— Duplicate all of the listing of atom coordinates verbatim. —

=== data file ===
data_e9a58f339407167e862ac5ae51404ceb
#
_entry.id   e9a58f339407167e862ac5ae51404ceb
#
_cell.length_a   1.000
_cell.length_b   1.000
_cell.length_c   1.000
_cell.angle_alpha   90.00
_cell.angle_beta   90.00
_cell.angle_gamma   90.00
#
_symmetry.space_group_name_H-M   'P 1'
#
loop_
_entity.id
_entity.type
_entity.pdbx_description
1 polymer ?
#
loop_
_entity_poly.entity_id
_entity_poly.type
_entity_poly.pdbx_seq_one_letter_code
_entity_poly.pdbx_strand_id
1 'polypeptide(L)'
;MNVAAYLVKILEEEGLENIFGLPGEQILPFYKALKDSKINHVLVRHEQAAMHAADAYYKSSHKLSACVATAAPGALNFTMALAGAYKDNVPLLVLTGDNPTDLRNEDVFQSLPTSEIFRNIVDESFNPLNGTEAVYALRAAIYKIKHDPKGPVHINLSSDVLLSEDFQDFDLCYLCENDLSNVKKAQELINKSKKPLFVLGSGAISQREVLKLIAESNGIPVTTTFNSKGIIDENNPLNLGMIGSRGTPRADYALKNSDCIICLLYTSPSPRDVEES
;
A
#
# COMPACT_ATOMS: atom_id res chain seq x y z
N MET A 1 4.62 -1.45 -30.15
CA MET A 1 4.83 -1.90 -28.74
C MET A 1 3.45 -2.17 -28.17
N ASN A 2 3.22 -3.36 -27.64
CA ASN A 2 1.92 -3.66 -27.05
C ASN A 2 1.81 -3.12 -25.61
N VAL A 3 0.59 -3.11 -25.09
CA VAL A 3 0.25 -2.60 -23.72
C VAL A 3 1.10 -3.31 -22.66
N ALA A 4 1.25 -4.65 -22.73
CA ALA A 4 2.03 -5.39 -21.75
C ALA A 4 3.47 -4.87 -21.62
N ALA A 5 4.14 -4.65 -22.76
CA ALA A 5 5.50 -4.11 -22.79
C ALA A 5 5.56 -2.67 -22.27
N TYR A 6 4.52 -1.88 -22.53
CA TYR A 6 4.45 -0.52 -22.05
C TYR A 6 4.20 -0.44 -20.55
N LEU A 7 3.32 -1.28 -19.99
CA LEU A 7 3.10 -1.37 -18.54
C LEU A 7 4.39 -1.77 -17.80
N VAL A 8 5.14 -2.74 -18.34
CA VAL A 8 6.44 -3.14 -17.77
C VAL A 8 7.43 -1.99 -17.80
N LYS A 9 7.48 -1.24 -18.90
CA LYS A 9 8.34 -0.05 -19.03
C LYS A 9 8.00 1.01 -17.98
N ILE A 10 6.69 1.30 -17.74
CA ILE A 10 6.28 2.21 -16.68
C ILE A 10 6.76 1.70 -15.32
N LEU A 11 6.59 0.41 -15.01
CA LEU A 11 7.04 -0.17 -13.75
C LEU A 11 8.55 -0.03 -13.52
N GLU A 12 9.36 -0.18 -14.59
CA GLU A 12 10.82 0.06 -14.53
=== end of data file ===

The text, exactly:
data_e9a58f339407167e862ac5ae51404ceb
#
_entry.id   e9a58f339407167e862ac5ae51404ceb
#
_cell.length_a   1.000
_cell.length_b   1.000
_cell.length_c   1.000
_cell.angle_alpha   90.00
_cell.angle_beta   90.00
_cell.angle_gamma   90.00
#
_symmetry.space_group_name_H-M   'P 1'
#
loop_
_entity.id
_entity.type
_entity.pdbx_description
1 polymer ?
#
loop_
_entity_poly.entity_id
_entity_poly.type
_entity_poly.pdbx_seq_one_letter_code
_entity_poly.pdbx_strand_id
1 'polypeptide(L)'
;MNVAAYLVKILEEEGLENIFGLPGEQILPFYKALKDSKINHVLVRHEQAAMHAADAYYKSSHKLSACVATAAPGALNFTMALAGAYKDNVPLLVLTGDNPTDLRNEDVFQSLPTSEIFRNIVDESFNPLNGTEAVYALRAAIYKIKHDPKGPVHINLSSDVLLSEDFQDFDLCYLCENDLSNVKKAQELINKSKKPLFVLGSGAISQREVLKLIAESNGIPVTTTFNSKGIIDENNPLNLGMIGSRGTPRADYALKNSDCIICLLYTSPSPRDVEES
;
A
#
# COMPACT_ATOMS: atom_id res chain seq x y z
N MET A 1 4.62 -1.45 -30.15
CA MET A 1 4.83 -1.90 -28.74
C MET A 1 3.45 -2.17 -28.17
N ASN A 2 3.22 -3.36 -27.64
CA ASN A 2 1.92 -3.66 -27.05
C ASN A 2 1.81 -3.12 -25.61
N VAL A 3 0.59 -3.11 -25.09
CA VAL A 3 0.25 -2.60 -23.72
C VAL A 3 1.10 -3.31 -22.66
N ALA A 4 1.25 -4.65 -22.73
CA ALA A 4 2.03 -5.39 -21.75
C ALA A 4 3.47 -4.87 -21.62
N ALA A 5 4.14 -4.65 -22.76
CA ALA A 5 5.50 -4.11 -22.79
C ALA A 5 5.56 -2.67 -22.27
N TYR A 6 4.52 -1.88 -22.53
CA TYR A 6 4.45 -0.52 -22.05
C TYR A 6 4.20 -0.44 -20.55
N LEU A 7 3.32 -1.28 -19.99
CA LEU A 7 3.10 -1.37 -18.54
C LEU A 7 4.39 -1.77 -17.80
N VAL A 8 5.14 -2.74 -18.34
CA VAL A 8 6.44 -3.14 -17.77
C VAL A 8 7.43 -1.99 -17.80
N LYS A 9 7.48 -1.24 -18.90
CA LYS A 9 8.34 -0.05 -19.03
C LYS A 9 8.00 1.01 -17.98
N ILE A 10 6.69 1.30 -17.74
CA ILE A 10 6.28 2.21 -16.68
C ILE A 10 6.76 1.70 -15.32
N LEU A 11 6.59 0.41 -15.01
CA LEU A 11 7.04 -0.17 -13.75
C LEU A 11 8.55 -0.03 -13.52
N GLU A 12 9.36 -0.18 -14.59
CA GLU A 12 10.82 0.06 -14.53